NASA states that it's better to think of dark matter in terms of what it isn't: We know we don't directly see it, so that rules out stars and planets; it's not dark normal matter, because we would be able to see these clouds absorbing radiation; it's not antimatter, because we would detect gamma rays when this antimatter collides with normal matter; and it isn't large black holes, based on how many gravitational lenses we see.

The prevailing theory is that dark matter is made up of some hypothetical exotic particles.

Scientists think that together, dark energy and dark matter make up about 95 percent of the known universe. Just 5 percent is everything that we can directly observe.

Mike Boylan-Kolchin, associate professor at the department of astronomy at the University of Texas at Austin, told Newsweek: "The limiting factor in researching dark matter is that the only confirmed way it interacts with the rest of the Universe is through gravity, and gravity is really weak on scales where we can do direct experiments.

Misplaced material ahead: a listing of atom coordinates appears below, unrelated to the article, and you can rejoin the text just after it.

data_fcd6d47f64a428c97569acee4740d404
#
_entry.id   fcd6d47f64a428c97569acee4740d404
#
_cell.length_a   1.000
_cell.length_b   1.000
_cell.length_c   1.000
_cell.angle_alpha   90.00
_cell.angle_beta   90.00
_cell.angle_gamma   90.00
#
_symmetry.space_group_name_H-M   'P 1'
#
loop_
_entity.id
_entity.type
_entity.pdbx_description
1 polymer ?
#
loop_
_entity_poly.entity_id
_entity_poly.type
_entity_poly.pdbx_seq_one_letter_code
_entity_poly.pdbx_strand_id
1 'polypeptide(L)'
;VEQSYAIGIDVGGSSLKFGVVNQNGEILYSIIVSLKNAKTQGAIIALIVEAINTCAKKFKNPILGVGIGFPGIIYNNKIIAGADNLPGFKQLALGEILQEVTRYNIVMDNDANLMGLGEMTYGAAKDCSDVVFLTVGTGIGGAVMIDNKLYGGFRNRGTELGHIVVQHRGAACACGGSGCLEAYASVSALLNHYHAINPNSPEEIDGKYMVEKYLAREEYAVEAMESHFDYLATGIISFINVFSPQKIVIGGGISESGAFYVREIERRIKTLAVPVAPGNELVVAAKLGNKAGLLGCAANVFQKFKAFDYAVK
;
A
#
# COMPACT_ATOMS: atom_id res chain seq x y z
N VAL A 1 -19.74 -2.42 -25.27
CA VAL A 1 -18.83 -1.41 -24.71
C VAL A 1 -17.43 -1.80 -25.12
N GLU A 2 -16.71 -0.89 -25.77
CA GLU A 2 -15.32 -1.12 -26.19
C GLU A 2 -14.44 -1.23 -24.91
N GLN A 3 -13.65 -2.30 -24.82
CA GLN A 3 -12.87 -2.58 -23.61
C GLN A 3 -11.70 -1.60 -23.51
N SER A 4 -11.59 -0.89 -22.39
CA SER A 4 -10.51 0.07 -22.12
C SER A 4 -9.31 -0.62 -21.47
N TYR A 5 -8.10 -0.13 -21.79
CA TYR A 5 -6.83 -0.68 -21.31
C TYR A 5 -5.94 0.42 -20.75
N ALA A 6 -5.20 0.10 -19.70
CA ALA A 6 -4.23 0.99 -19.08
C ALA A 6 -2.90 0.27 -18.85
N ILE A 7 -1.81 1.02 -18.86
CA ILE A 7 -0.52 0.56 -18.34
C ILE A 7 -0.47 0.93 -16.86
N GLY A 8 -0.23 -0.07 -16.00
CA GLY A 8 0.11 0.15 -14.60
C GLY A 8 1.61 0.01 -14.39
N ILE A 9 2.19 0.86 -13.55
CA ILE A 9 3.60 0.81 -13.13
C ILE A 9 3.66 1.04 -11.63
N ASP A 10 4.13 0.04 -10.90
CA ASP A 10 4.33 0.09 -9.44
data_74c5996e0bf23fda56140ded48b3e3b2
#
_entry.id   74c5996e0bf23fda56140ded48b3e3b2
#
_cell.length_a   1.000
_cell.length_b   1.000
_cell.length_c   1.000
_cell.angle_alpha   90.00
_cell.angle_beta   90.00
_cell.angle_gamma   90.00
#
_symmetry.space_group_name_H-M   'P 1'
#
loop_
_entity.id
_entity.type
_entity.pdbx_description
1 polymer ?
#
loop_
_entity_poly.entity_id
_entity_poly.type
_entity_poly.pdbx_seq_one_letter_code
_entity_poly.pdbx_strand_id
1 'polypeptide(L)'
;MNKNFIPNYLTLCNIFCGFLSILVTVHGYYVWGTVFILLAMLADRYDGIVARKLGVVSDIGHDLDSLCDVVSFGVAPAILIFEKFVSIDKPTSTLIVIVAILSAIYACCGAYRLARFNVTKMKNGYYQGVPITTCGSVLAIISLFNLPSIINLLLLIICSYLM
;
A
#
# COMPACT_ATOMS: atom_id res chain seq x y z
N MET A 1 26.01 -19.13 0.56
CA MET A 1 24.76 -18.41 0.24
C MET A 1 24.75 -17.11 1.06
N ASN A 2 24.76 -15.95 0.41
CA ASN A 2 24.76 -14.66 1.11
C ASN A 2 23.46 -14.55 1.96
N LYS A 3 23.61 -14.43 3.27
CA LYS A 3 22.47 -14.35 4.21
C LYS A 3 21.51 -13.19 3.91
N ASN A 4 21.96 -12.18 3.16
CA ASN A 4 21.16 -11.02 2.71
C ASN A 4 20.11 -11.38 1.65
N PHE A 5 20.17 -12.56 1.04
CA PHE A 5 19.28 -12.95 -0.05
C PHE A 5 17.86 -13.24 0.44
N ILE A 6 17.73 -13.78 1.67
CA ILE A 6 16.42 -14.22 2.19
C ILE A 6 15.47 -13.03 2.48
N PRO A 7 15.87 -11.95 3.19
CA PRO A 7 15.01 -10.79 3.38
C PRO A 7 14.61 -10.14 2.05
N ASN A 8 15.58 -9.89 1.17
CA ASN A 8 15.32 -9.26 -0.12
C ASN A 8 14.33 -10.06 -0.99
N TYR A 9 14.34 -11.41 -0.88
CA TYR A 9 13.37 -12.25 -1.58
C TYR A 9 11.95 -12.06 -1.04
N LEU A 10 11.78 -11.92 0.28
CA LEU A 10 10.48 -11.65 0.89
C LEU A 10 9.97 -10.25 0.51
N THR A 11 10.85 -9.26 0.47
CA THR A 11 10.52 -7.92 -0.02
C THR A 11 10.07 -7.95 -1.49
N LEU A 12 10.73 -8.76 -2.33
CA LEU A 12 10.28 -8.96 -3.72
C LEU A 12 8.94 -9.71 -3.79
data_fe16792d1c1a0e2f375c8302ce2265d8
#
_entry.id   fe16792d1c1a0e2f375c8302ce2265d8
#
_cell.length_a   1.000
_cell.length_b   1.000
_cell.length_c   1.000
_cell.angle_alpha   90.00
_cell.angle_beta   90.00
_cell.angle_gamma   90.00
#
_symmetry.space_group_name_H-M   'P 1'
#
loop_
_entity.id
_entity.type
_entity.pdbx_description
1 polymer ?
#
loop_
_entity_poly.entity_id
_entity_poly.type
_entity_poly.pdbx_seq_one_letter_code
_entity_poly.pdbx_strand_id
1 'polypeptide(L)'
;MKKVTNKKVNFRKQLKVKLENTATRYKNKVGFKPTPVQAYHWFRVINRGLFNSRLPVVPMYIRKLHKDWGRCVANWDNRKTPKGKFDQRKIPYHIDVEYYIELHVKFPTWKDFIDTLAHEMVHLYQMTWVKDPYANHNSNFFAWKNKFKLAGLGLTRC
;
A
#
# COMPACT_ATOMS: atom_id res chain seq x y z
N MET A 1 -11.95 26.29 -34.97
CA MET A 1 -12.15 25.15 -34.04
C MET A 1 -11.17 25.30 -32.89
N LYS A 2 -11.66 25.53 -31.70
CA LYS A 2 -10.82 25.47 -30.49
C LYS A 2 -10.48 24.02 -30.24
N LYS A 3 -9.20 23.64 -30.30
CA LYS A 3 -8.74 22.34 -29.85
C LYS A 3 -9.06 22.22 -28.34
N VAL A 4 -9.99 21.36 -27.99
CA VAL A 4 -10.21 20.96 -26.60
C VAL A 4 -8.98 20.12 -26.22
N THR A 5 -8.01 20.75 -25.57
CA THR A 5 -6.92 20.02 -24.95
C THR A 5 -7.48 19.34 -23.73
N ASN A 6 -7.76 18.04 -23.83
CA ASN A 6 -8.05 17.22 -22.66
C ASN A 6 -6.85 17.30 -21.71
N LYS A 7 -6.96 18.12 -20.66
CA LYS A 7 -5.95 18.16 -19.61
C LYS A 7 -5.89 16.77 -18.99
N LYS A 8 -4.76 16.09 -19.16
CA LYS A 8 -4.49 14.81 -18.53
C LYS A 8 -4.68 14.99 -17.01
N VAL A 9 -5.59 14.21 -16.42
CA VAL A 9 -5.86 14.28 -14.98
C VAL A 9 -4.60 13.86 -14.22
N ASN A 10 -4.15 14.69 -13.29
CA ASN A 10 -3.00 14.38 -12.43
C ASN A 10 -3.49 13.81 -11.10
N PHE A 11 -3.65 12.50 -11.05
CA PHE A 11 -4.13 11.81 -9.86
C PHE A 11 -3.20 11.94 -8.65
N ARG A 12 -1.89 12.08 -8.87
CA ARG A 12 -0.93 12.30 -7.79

"We have a few options. We can hope to get lucky in 'direct detection' of dark matter via experiments on Earth, but these are generally aimed at finding very specific candidate particles that have specific interactions with normal matter. These experiments are tremendously sensitive and impressive, but there's no guarantee that any of them are able to detect dark matter since we don't know what it is!"

What Is the Mass of a Neutrino?

Only a couple of decades ago, scientists thought that neutrinos—tiny particles that are everywhere but also extremely hard to detect as they barely interact with anything—had no mass.

Physicists later discovered that they must in fact have mass since they morph into different types of neutrino over time, and they could only do this if mass was involved, according to the Fermi National Accelerator Laboratory's All Things Neutrino website.